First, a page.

Re: [sixties-l] Dropping the A-Bomb

From: William Mandel (
Date: Wed Jun 21 2000 - 22:58:33 CUT

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    There is a great deal of documentation, from many sources, of the
    fact that not only was the bomb dropped to keep the USSR out of
    postwar occupation of Japan, as it was one of the four occupying
    German, but that the bomb was developed for that very purpose. I
    write in Saying No To Power, p. 175: "The Nobel Peace Prize
    winner of 1996, physicist Joseph Rotblat, said that he had quite
    the atom bomb project in 1944 when told that its purpose was to
    develop a weapon not against the countries we were then fighting
    but against our ally, the Soviet Union."
                                                    William Mandel wrote:
    > Carrol Cox <> writes:
    > "What makes the pilot of the Enola Gray [sp?] a
    > war criminal is not dropping the bomb but
    > continuing after the fact to glory in his action"
    > Actually, it was the Enola Gay.
    > We're talking about a lot of stuff here
    > besides the 60s, but I guess that's OK
    > if the list members like it that way.
    > A lot of World War II veterans still shriek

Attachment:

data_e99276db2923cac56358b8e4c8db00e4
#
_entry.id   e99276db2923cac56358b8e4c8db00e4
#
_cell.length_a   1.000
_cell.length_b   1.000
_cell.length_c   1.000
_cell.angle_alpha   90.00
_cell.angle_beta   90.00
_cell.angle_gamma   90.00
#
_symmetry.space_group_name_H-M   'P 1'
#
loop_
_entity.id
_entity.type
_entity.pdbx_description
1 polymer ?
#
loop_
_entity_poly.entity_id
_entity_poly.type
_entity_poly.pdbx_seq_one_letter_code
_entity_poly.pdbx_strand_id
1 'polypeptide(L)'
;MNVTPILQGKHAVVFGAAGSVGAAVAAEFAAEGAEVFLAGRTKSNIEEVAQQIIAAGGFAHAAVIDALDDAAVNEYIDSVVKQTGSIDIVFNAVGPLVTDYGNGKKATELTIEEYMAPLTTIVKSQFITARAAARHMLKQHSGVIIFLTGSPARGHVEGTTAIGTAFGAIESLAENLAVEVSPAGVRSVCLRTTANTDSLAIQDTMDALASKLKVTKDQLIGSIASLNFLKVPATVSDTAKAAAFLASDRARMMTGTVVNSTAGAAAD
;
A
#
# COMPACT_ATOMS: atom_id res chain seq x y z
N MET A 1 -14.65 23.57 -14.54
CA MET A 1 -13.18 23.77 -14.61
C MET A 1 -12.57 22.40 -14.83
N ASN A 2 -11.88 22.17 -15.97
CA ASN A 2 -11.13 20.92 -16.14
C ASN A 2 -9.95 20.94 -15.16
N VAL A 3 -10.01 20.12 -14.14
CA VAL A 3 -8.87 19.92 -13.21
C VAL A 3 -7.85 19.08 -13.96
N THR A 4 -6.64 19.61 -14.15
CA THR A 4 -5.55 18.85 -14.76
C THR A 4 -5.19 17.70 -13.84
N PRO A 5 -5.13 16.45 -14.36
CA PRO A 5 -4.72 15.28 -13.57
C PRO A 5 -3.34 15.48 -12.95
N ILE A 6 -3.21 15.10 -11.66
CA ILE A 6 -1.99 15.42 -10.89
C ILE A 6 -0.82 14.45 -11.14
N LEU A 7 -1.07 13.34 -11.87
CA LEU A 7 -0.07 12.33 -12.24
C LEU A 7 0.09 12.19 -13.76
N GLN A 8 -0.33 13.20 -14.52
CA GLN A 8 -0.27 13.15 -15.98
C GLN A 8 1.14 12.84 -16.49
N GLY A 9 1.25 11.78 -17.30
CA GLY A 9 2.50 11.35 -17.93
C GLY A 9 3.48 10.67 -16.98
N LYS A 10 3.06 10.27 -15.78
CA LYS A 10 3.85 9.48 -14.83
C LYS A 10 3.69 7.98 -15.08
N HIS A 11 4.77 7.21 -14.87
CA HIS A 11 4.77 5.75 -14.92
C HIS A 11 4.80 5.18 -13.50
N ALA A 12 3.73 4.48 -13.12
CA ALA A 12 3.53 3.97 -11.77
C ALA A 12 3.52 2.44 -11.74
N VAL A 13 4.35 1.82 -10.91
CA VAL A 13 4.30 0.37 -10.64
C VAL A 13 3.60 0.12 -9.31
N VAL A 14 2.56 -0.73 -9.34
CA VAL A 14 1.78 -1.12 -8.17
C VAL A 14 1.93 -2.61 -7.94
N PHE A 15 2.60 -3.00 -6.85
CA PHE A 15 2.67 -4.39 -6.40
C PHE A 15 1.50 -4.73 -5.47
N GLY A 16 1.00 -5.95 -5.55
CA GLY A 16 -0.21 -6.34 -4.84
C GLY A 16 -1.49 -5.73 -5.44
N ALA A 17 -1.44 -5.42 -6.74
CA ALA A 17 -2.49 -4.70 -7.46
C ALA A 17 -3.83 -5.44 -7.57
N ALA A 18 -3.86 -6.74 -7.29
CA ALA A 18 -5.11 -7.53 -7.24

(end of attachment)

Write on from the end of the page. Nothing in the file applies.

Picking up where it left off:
> at anyone who dares to question the dropping
    > of the bomb. That is because for many of the
    > GIs it was a big relief. They wanted to go
    > home instead of having to invade Japan.
    > The propaganda justification for dropping
    > the bomb was that if it wasn't done, we would
    > have been compelled to invade Japan, at a
    > cost of a million Allied casualties.
    > From no less a source than our own dearly
    > beloved David Horowitz, author of The Free
    > World Colossus, I came to understand in the
    > 60s that the above notion was a false dilemma.
    > I recall Horowitz pointing out that the
    > Russians were about to invade Japan when
    > the bombs were dropped. It looks like
    > the real motives for dropping the bomb
    > were:
    > 1. to make sure the US would have exclusive
    > occupation of Japan after the war, instead
    > of having to share it with the USSR; and
    > 2. to force the Japanese to submit to an
    > unconditional surrender, instead of some
    > other possible outcome, such as a
    > negotiated armistice.
    > It was the commitment to the above two goals
    > which forced the choice between the costly
    > landed invasion or dropping the bomb.
    > I also recall Horowitz pointing out that
    > Truman was delighted to drop the bomb as
    > a means of scaring the Russians and gaining
    > an advantage in the upcoming Cold War.
    > ~ Michael Wright <-- waiting for Horowitz
    > Norman, Oklahoma to shriek

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